Government nuclear inspectors have raised serious questions over the safety of Britain's ageing atomic power stations, some of which have developed major cracks in their reactor cores, documents reveal today.
The safety assessments, obtained under Freedom of Information legislation, show the Nuclear Safety Directorate (NSD) has issued warnings over the deterioration of reactor cores at Hinkley Point B in Somerset and other British nuclear plants. The directorate also criticises British Energy, which operates 13 advanced gas-cooled nuclear reactors including Hinkley.
According to the papers, the company does not know the extent of the damage to the reactor cores, cannot monitor their deterioration and does not fully understand why cracking has occurred. They reveal that in June last year, the NSD said it was faced with "significant regulatory issues ... for all operating AGR reactors".
The NSD's most recent safety assessment of Hinkley, completed in April, warns that its continued operation is likely to increase the risk of an accident. While the NSD says it does not believe that there is any immediate radiation danger to the public, it says there is a possibility of serious faults developing that would force the long term or permanent closure of other nuclear plants of the same design.
"While I do not believe that a large release [of radiation] is a likely scenario, some lesser event ... is, I believe, inevitable at some stage if a vigilant precautionary approach is not adopted. There is an an increased likelihood of increased risk should we agree to continued operation," says the inspector.
The documents show the NSD wants more frequent and more probing inspections of the reactor cores at all Britain's AGR plants. These inspections require the reactors to be shut down for weeks. The premature closing of any nuclear power plant could throw Britain's electricity supplies into chaos. Closure of Hinkley Point would be likely to lead to closure of at least three other nuclear stations built at the same time, which are also known to be suffering from cracks in their cores.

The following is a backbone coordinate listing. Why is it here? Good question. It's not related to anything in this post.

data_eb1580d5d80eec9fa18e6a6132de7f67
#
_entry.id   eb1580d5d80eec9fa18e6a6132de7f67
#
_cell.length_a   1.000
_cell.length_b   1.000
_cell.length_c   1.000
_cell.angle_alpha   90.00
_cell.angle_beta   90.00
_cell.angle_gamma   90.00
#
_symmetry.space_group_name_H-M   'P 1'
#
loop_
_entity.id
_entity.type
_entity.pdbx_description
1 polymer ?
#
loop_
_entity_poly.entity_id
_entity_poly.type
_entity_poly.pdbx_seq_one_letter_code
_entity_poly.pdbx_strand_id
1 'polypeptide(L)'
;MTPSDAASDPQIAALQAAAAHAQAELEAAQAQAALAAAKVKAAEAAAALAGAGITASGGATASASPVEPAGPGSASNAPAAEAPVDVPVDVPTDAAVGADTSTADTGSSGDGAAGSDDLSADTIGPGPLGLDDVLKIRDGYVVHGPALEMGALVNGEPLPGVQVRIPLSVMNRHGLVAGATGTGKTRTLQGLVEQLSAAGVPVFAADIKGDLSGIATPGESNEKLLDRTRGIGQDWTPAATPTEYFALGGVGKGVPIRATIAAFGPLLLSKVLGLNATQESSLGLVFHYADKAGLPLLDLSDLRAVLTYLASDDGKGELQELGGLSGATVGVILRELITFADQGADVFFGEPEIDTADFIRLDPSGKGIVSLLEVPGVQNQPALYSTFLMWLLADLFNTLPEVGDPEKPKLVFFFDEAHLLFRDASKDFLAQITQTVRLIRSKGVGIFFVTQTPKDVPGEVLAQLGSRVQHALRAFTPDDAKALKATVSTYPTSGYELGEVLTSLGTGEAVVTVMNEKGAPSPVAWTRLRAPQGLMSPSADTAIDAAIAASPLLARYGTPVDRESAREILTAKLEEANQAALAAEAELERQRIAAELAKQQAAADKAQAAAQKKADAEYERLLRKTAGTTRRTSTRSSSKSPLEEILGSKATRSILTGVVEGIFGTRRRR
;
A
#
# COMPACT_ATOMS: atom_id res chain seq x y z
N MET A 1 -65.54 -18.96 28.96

Cracks in the graphite brick cores of ageing reactors have been observed for some time but until now there has been little public knowledge of the extent of the problem. British Energy warned in 2004 that its Hinkley Point B, Hunterston B, Heysham 2 and Torness plants might not be able to be extend their 30-year lives because of cracked bricks, but it gave few details of the extent of the problem.
British Energy is keen to extend the life of its AGR reactors but the papers, obtained by Greenpeace via Stop Hinkley, a local nuclear watchdog group, suggest that unless British Energy improves safety checks, the plants might have to be closed.
The revelations come at a critical point, with the government's energy review expected to be published in the next two weeks and both Tony Blair and Gordon Brown having indicated that a new generation of nuclear power is needed. Yesterday the prime minister told the Commons liaison committee that he had altered his position in favour of nuclear power since the last white paper on energy policy in 2003. "I'll be totally honest with you, I've changed my mind," he said.
However, John Large, an independent nuclear engineer who has advised the government and who reviewed the FoI papers for Greenpeace yesterday said it was "gambling with public safety" to allow Hinkley Point to continue operating. Calling for other AGR stations to be closed, he said: "The reactors should be immediately shut down and remain so until a robust nuclear safety case free of uncertainties has been established".
He accused the NSD of being reluctant to call for the closure of Hinkley Point because of the Mr Blair's stated intention to review nuclear power. "What nuclear installations inspector is going to close a plant down at such a politically critical time?", he asked.
In the papers from June 2005, an inspector concludes of Britain's AGR power stations: "I judge that there is significant uncertainty in the likelihood and consequences for the core safety functionality posed by ... core damage. The assessor needs to assume worst case consequences of ... core damage unless the licensee is able to provide robust arguments."
In a 2004 assessment, the inspector complains about the "lack of clarity" by British Energy, "continued uncertainty" in the prediction of behaviour in reactor cores, and the "lack of progress" made by British Energy in addressing issues in all AGR reactors.
British Energy said yesterday it had provided new evidence to the NSD. "If the health and safety executive [the government body that oversees the NSD] were not confident in the safety of the reactor cores we would not allow the reactors to operate. The assessment report was part of the ongoing regulatory process ... The Nuclear Safety Directorate is monitoring closely British Energy's work on graphite and, where necessary, is influencing the scope and extent of the reactor core inspections that the company carries out.
"British Energy has also been working on methods to monitor the cores whilst the reactors are in service. This will provide added re-assurance on the condition of the cores."
Stephen Tindale , executive director of Greenpeace said: "These documents show the incompetence of the government and British Energy who have known about these cracks yet have refused to do anything about it."
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